Friday: Further Thought – God or Mammon?

Further Thought: Stewardship, as we understand it, started with God placing Adam and Eve in a beautiful garden home that they were to care for and manage (Gen. 2:15). In this perfect environment they were to make the garden livable, a task that could not have been that hard. God authorized their new role and taught them about their responsibility. Taking care of Eden would give meaning and bring happiness to the new family.

Spectacles on Bible

Image © Stan Myers from GoodSalt.com

The Hebrew verb for “dominion” (Gen. 1:26Gen. 1:28) means “to bring under control and rule.” This was, given the context, not a harsh dominion but a benevolent rule in caring for God’s creation. This responsibility has not stopped. In this environment Adam and Eve were to learn that God was the Owner, and they were His managers, or stewards. From the start God intended that Adam and Eve have positions of responsibility and trust but not as owners. They were to demonstrate to God that they were faithful to their tasks.

“Adam and Eve were given the garden of Eden to care for. They were ‘to dress it and to keep it.’ They were happy in their work. Mind, heart, and will acted in perfect harmony. In their labor they found no weariness, no toil. Their hours were filled with useful work and communion with each other. Their occupation was pleasant. God and Christ visited them and talked with them. They were given perfect freedom.  . . .  God was the owner of their Eden home. They held it under Him.” – Ellen G. White, Manuscript Releases, vol. 10, p. 327.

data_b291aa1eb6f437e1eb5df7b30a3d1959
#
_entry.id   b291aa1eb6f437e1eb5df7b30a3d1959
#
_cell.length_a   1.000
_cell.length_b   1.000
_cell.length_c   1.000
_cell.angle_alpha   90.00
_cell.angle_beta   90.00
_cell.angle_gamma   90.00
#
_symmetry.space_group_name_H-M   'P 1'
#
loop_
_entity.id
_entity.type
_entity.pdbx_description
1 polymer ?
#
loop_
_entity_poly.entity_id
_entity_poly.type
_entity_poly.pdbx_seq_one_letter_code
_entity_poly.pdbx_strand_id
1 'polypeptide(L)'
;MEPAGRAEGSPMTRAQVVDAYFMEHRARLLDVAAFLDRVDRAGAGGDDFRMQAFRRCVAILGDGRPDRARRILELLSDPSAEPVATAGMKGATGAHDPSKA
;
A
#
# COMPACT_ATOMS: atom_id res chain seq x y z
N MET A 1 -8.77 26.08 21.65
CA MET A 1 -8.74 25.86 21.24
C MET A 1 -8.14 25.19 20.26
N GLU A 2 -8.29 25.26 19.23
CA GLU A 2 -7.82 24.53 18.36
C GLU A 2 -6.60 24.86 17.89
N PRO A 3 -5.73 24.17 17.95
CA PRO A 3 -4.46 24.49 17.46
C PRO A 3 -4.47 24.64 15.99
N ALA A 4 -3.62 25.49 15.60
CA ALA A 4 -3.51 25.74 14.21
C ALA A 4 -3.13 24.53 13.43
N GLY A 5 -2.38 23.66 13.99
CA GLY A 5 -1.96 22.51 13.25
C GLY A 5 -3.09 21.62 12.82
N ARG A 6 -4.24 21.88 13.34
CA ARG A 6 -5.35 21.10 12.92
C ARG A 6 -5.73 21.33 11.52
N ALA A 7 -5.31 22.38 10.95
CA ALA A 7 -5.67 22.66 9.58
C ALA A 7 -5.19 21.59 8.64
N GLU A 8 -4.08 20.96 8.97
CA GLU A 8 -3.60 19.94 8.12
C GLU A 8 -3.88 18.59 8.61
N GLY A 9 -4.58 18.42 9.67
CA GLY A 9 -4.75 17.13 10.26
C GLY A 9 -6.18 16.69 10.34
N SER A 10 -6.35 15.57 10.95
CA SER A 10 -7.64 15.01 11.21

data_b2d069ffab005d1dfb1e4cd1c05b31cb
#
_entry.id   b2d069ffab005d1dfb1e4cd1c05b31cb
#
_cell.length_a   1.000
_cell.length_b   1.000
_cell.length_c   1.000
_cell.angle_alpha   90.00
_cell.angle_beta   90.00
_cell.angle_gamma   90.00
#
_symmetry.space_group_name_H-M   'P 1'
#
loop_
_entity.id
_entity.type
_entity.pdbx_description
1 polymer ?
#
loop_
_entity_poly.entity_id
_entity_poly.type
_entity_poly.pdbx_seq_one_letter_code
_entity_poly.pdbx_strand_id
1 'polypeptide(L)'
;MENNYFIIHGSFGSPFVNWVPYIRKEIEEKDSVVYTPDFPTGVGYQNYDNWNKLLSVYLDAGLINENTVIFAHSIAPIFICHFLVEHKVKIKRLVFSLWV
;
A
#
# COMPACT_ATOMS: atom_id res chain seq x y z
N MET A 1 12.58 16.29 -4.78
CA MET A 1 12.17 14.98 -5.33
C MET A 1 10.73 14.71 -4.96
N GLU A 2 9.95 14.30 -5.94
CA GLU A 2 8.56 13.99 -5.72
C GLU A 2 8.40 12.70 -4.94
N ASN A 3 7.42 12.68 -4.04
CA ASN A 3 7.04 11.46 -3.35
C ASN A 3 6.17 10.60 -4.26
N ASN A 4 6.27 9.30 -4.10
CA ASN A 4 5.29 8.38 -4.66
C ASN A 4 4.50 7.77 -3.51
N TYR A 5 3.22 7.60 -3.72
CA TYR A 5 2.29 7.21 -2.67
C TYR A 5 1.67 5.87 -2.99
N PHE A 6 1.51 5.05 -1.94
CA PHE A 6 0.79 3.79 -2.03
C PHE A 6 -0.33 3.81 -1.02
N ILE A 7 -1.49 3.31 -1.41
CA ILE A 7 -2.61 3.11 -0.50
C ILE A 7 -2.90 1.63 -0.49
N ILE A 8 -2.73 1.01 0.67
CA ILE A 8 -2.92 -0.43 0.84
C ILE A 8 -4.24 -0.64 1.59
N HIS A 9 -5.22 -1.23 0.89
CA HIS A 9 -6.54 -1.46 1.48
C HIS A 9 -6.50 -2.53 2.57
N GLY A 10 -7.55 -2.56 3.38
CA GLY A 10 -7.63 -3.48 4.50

Discussion Questions:

  1. What does the fact that God owns the world teach us about our basic responsibility when it comes to the environment? While we have to avoid the political fanaticism of some environmentalists who all but worship the creation itself, what should our attitude, as Christians, be toward taking care of the environment?
  2. Dwell more on the idea of God as a “jealous” God. It’s not always an easy concept to grasp, especially because in human terms we look at jealousy as something bad, as something to be avoided. How, though, can we understand this idea as it is applied to God without any of the negative baggage the word usually carries?
  3. How can we learn to distinguish between the proper use and enjoyment of the physical things that God has created and the abuse of those things? Why is making this distinction so important?

 

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Source: Daily Sabbath School Lessons